Bowing to reality, Zuma steps down from presidency
President JOHANNESBURG —
Jacob Zuma of South Africa, a master tactician who survived a string of scandals and harsh court judgments during his nearly nine-year presidency, agreed Wednesday to step down, repudiated by the governing Afri- can National Congress Party, cornered by opposition par- ties and abandoned by millions of voters.
In an address to the nation Wednesday night, Zuma said that he was resigning even though he disagreed with the party’s decision order- ing him to do so.
“I have therefore come to the decision to resign as the president of the Republic with immediate effect, even though I disagree with the decision of the leadership of my organization, I have always been a disciplined member of the ANC,” he said at the end of a lengthy address on television.
Only hours earlier he had sounded defiant and aggrieved during a live interview with the state broadcaster SABC, after party leaders had threatened to remove him through a no-confidence vote in Parliament today. He had indicated strongly that he would not resign, saying the party’s effort to pull him from office was “unfair,” that he was being “victimized,” and that he had done nothing wrong.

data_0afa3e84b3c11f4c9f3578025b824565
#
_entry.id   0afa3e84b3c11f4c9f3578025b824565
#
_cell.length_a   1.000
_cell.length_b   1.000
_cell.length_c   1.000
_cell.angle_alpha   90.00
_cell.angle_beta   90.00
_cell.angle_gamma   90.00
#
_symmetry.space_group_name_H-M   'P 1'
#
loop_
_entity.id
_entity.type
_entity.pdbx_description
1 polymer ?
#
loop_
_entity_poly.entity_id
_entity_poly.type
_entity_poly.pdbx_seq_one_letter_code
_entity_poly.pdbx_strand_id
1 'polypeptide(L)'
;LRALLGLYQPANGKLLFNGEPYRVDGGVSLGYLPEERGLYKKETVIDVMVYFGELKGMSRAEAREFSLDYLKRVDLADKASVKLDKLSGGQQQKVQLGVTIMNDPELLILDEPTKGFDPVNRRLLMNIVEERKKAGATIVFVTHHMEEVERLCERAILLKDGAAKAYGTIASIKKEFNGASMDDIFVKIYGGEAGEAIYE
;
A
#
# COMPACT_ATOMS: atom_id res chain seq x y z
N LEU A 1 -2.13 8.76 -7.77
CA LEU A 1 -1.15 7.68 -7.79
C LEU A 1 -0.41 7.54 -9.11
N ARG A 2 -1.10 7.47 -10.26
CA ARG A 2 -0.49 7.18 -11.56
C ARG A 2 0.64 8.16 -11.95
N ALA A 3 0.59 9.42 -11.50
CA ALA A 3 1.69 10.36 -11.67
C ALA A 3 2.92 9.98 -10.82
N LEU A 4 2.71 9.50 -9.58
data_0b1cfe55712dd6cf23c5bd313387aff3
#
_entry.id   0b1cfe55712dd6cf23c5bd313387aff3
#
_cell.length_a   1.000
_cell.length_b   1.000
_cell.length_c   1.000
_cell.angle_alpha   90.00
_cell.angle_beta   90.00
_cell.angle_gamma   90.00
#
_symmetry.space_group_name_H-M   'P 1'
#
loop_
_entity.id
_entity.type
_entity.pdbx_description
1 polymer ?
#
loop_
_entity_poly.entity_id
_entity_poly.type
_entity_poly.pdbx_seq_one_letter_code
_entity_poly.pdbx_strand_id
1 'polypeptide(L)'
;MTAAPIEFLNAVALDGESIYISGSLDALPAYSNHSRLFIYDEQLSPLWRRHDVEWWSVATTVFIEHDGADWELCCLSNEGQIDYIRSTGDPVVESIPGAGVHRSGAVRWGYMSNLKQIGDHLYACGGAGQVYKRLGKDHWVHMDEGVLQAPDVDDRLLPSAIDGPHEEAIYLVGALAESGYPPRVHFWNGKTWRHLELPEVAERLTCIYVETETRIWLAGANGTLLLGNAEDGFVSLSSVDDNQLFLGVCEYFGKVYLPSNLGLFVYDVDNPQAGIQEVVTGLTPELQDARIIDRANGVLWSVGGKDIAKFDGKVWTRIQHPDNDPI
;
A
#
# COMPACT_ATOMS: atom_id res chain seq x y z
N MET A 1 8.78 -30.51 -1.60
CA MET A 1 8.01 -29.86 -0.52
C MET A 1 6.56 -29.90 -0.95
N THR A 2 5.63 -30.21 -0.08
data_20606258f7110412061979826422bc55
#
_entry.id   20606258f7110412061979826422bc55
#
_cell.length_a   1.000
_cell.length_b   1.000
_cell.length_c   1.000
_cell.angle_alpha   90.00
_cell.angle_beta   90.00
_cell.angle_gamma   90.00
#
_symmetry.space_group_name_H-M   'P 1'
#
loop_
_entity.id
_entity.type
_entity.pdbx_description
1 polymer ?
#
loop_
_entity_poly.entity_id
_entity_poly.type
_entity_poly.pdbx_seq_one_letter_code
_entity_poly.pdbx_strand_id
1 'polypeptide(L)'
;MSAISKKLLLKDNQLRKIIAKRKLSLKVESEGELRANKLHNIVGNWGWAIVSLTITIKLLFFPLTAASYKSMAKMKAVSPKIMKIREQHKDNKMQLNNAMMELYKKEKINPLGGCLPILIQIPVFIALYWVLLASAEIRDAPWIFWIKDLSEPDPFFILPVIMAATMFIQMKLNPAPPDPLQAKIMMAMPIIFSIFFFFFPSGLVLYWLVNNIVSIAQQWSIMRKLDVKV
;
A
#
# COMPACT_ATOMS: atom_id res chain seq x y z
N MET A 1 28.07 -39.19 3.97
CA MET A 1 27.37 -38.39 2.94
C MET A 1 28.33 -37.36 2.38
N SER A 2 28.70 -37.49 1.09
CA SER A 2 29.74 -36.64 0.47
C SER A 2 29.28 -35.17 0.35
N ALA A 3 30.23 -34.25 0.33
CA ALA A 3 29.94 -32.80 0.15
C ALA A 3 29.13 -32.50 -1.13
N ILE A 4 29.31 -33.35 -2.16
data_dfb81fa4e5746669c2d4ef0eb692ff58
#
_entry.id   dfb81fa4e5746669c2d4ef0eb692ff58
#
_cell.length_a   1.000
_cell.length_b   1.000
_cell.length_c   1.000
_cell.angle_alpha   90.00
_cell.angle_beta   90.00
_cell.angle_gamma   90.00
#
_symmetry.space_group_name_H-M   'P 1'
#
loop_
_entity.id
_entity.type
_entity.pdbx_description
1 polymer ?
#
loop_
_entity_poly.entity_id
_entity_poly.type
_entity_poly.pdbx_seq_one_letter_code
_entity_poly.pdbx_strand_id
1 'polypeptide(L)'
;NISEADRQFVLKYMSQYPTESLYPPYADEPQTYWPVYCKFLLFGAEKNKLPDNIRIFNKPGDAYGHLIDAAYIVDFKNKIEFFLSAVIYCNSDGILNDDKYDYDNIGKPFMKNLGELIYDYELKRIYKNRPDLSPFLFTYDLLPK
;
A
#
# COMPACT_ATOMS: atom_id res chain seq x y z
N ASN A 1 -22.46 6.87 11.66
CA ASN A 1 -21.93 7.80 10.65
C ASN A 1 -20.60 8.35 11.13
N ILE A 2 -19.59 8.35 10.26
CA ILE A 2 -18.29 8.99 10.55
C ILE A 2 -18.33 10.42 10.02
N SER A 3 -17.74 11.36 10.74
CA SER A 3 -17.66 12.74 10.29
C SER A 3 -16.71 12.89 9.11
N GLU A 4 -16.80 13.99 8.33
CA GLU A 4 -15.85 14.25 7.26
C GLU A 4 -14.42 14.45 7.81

The deputy president, Cyril Ramaphosa — whose election as ANC leader in December set off a power struggle with Zuma — imme- diately became acting pres- ident.
Today, Ramaphosa is almost certain to be cho- sen by Parliament to become the nation’s fifth president since the end of apartheid in 1994; all have been members of the ANC.
The party’s decision was a humiliating end for Zuma, a charismatic anti-apartheid hero who was imprisoned on Robben Island with Nelson Mandela and was once the ANC’s intelligence chief.
Initially he inspired hope in millions of South Africans, especially the poorest. But, tainted by numerous accusations of misconduct, he came to symbolize the corruption that flourished during his time in office.
Influence-peddling in his administration was so widespread, according to the nation’s former public protector, that it became a form of state capture in which Zuma’s business partners or friends influenced government decisions in their personal interest.
Now, his departure as president leaves South Africa with a disillusioned electorate, a weakened economy and a tarnished image in the rest of Africa.
The resignation was the culmination of a long internal fight, pitting Zuma’s supporters against an ascendant faction led by Ramaphosa, who pushed the president to step down before the end of his full term in mid-2019.
The balance finally tipped against Zuma when t he majority of party leaders concluded that the ANC’s interests, and their own, would be better served under a new head of state.
Jacob Zuma has been South Africa’s president for 9 years.